CROW: Well, I'm not going to handicap the chances of passing foundational bills when, frankly, we have a --

BASH: Yeah.

CROW: -- Republican majority in Congress that literally won't even tell us what they are willing to do to negotiate. And when they do, they change their mind a month or two later or so, changes all the time.

BASH: Well, let's talk about maybe what you are referring to here, which is on the issue of the border, immigration more broadly. There is this Senate bipartisan border security deal. We heard from the Speaker of the House, now back to the side of the Capitol where you work, he made clear publicly what he has said before, which is that he does not think this bipartisan plan is right. We know that that decision came after the former president, the leader of the Republican GOP nomination race says he does not want to do this, largely because he wants to keep an issue on the table. What do you think the chances are of anything getting past these political realities?

CROW: Well, that depends on Speaker Johnson and the House Republicans because Democrats are ready and prepared to make a deal. Right? We understand there is a divided government and when there is that by the government, you have to compromise and make a deal. So what happened in the fall, let's review very quickly how we got here. Speaker Johnson came into this seat and he said the border has to be a part of Ukraine and Israel and national security funding. So we said, OK, let's start those discussions. And all of the Republicans in Congress said, We have got to address the border. It is essential. And Congress needs to take action to address the border.

You fast forward to today, Donald Trump said, hey, back off of the border, don't make a deal. Because he wants to politicize this and he wants to use this as a hit against President Biden in the election. And they all now are saying, well, Congress does not need to act. We do not need to make a deal. We should back off of it.

So they have completely changed their tune and they've done a 180 because Donald Trump has told them to do it. So they own this now. They own this issue and they own inaction because we have said we are willing to deal. The president came right out and said what he is willing to do, which is more than any -- a Democratic president in my lifetime has been willing to do. And they just simply walked away.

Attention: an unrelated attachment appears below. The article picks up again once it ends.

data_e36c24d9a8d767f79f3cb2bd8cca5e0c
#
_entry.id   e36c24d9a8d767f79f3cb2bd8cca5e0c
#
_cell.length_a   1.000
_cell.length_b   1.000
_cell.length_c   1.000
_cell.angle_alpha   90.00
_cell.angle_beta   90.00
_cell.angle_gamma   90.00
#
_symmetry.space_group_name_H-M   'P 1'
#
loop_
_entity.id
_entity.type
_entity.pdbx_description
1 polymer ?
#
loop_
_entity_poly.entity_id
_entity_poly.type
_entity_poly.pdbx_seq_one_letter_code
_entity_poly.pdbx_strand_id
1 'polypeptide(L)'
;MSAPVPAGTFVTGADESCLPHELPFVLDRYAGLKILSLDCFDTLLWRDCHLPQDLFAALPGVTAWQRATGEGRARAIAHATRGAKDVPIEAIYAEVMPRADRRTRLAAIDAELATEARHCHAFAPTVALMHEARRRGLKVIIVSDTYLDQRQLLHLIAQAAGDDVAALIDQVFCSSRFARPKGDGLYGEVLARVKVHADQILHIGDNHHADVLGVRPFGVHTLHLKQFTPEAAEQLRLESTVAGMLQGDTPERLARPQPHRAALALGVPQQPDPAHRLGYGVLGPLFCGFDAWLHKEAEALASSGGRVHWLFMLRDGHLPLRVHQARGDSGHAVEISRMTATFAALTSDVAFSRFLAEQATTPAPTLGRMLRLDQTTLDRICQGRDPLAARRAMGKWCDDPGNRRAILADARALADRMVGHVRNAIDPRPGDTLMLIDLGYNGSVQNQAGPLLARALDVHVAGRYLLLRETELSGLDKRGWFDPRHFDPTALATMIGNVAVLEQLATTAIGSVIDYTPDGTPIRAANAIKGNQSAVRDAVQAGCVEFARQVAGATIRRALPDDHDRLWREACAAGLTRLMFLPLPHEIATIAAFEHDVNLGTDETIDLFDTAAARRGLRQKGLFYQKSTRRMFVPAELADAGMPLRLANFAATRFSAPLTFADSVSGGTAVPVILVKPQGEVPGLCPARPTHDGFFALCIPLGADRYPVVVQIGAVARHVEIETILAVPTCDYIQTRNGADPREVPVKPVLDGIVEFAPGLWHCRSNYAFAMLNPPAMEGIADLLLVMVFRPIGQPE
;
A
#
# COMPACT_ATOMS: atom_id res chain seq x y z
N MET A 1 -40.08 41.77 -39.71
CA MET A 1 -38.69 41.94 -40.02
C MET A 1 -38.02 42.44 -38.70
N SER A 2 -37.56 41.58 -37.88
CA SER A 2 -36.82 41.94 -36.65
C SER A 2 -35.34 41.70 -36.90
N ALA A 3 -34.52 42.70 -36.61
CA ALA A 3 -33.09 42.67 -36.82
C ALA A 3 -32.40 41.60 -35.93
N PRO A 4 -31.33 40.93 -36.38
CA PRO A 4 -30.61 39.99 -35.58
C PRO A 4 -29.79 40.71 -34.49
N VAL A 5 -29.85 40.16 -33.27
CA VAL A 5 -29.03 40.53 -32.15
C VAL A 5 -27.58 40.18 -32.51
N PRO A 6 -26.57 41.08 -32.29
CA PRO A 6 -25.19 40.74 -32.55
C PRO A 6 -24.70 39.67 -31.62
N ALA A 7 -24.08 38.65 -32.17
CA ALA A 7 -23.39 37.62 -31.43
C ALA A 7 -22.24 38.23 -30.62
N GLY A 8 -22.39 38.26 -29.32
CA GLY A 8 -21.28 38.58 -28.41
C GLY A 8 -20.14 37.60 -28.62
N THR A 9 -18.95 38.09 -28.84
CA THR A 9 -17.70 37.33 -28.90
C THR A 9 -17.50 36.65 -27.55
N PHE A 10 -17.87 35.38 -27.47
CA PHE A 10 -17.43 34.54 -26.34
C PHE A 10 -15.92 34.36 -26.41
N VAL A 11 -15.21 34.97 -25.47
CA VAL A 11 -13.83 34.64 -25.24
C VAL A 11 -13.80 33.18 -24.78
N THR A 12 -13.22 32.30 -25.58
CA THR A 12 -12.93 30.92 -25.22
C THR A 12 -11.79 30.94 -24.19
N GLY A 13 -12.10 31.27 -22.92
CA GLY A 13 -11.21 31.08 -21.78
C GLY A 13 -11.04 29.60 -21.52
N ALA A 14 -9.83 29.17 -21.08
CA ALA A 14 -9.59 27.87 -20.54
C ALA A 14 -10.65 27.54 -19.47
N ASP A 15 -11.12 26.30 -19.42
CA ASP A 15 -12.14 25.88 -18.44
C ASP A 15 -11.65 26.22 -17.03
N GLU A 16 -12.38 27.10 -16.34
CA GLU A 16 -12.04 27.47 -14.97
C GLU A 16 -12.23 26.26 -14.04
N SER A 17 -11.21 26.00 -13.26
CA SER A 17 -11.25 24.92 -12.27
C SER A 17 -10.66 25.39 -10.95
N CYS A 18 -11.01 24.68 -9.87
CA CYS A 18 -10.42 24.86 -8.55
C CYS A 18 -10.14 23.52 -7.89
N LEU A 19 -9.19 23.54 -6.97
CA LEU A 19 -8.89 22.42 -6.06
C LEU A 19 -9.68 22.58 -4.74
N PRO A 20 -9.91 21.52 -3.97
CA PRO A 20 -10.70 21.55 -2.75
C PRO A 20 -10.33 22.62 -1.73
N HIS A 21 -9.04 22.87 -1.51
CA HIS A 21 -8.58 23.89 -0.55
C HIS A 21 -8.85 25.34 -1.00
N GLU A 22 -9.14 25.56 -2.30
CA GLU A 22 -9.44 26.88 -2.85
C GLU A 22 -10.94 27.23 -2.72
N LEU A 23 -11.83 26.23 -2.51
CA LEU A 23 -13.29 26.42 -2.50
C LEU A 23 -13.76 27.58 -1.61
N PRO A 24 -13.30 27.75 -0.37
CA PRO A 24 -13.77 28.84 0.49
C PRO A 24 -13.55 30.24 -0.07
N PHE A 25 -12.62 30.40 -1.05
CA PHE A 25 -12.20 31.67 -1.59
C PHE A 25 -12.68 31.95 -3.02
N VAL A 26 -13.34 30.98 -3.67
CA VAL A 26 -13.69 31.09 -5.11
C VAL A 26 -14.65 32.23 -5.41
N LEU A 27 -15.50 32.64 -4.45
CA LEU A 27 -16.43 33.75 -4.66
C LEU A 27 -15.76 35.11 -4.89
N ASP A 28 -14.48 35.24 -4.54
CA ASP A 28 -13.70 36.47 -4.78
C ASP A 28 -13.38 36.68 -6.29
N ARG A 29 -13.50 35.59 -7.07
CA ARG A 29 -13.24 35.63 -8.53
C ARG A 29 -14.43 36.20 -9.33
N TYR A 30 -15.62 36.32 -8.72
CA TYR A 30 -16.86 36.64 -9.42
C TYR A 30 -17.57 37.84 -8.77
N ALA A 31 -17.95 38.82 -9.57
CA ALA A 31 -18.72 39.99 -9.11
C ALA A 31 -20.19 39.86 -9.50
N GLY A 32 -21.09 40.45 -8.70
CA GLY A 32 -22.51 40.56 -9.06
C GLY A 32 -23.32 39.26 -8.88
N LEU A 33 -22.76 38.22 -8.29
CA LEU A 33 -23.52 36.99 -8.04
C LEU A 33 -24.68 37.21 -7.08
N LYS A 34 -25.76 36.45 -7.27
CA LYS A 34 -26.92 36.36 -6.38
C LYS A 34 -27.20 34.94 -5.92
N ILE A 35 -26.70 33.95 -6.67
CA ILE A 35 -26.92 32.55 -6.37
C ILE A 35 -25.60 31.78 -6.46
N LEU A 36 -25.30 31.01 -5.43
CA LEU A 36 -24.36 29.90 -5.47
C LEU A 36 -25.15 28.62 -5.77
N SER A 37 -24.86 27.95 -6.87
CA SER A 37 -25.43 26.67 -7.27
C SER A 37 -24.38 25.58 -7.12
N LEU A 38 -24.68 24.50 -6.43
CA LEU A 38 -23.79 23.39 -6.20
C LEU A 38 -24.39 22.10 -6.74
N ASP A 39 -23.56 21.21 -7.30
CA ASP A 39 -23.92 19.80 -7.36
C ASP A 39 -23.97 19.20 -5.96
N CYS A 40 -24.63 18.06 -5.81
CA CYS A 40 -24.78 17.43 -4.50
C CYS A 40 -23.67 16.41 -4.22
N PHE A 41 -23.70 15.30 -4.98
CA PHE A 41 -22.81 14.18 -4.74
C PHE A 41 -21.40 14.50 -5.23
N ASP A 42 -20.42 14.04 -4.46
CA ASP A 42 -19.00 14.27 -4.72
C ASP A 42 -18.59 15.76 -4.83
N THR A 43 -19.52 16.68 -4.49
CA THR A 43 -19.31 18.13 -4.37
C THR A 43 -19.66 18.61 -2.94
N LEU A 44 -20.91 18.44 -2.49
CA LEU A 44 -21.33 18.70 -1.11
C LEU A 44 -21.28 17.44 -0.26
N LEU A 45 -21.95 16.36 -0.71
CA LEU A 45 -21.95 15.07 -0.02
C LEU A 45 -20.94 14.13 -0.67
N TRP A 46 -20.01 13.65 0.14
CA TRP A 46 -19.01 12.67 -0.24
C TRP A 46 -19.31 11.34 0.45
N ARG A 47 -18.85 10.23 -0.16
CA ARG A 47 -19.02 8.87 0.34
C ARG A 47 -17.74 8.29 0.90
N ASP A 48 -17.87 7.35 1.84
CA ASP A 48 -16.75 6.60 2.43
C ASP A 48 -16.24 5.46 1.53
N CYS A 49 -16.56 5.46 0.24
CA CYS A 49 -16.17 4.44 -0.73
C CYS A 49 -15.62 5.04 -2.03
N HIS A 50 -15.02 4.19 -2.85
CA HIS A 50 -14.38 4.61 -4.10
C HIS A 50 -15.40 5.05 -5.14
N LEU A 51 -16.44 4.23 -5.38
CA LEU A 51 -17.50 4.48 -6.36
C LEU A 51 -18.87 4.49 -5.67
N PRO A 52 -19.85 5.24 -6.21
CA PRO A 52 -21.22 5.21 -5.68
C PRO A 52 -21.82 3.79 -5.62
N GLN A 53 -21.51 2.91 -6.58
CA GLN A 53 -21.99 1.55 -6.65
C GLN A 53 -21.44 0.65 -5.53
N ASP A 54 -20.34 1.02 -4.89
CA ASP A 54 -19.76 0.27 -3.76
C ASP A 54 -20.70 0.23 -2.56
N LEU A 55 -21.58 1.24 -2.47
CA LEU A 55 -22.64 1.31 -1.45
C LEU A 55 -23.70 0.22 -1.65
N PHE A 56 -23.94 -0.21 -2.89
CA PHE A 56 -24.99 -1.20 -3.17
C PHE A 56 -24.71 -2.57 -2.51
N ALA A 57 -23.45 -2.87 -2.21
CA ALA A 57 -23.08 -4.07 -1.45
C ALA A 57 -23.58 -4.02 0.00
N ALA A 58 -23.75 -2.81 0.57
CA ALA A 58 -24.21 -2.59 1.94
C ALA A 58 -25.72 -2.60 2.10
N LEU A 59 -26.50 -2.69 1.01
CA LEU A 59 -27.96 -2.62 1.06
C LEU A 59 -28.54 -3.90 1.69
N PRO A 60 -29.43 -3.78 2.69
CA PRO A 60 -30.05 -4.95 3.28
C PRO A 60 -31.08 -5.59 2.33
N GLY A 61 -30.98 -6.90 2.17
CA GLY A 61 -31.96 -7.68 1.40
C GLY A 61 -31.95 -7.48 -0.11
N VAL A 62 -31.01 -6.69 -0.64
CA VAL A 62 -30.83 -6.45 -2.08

BASH: Congressman, I want to turn to one of the issues that is happening in the Middle East and that is the Israel-Hamas war. And specifically, news that negotiators are reportedly agreeing -- are close to agreeing on a framework which would include a pause in fighting. What are you hearing about any realistic path to get this hostage deal done? Get the remaining 100 plus, even more civilians who are inside Gaza, we believe, out.

CROW: First of all, I have to give a lot of credit to CIA Director Bill Burns, who is just an incredible leader and has led the U.S. discussions to try to strike a deal because two very important things need to happen right now. We need to get the hostages released, we need to get the folks home, and we actually have to protect civilians who are caught in the fighting, innocent Palestinians who continue to die at unacceptably high rates in the fighting right now. So we have to have a pause or stop to that fighting.

The hostage deal, as I understand it, would do those things. It would have a pause in the fighting, it would have a flow of humanitarian aid to prevent starvation and a very real humanitarian catastrophe that we are seeing unfold in Gaza, and bring those folks home and return them to their families.

So, I am pushing this very hard. We have to make sure it happens. But Prime Minister Netanyahu continues to derail this issue. He says he's not going to abide by various central elements to the deal. So, he really needs to step up and do the right thing here.

BASH: All right. We are out of time. But real quick, you do think it is close? The deal.

CROW: The hostage deal?

BASH: Yes.

[13:00:00] CROW: I think it could be close if the right people stand up and do the right thing. And Prime Minister Netanyahu has -- he has to come to the table here, and he hasn't done so yet.


Congressman Jason Crow, again, joining us on a busy day, appreciate your time.

CROW: Thank you.

BASH: And thank you for joining INSIDE POLITICS.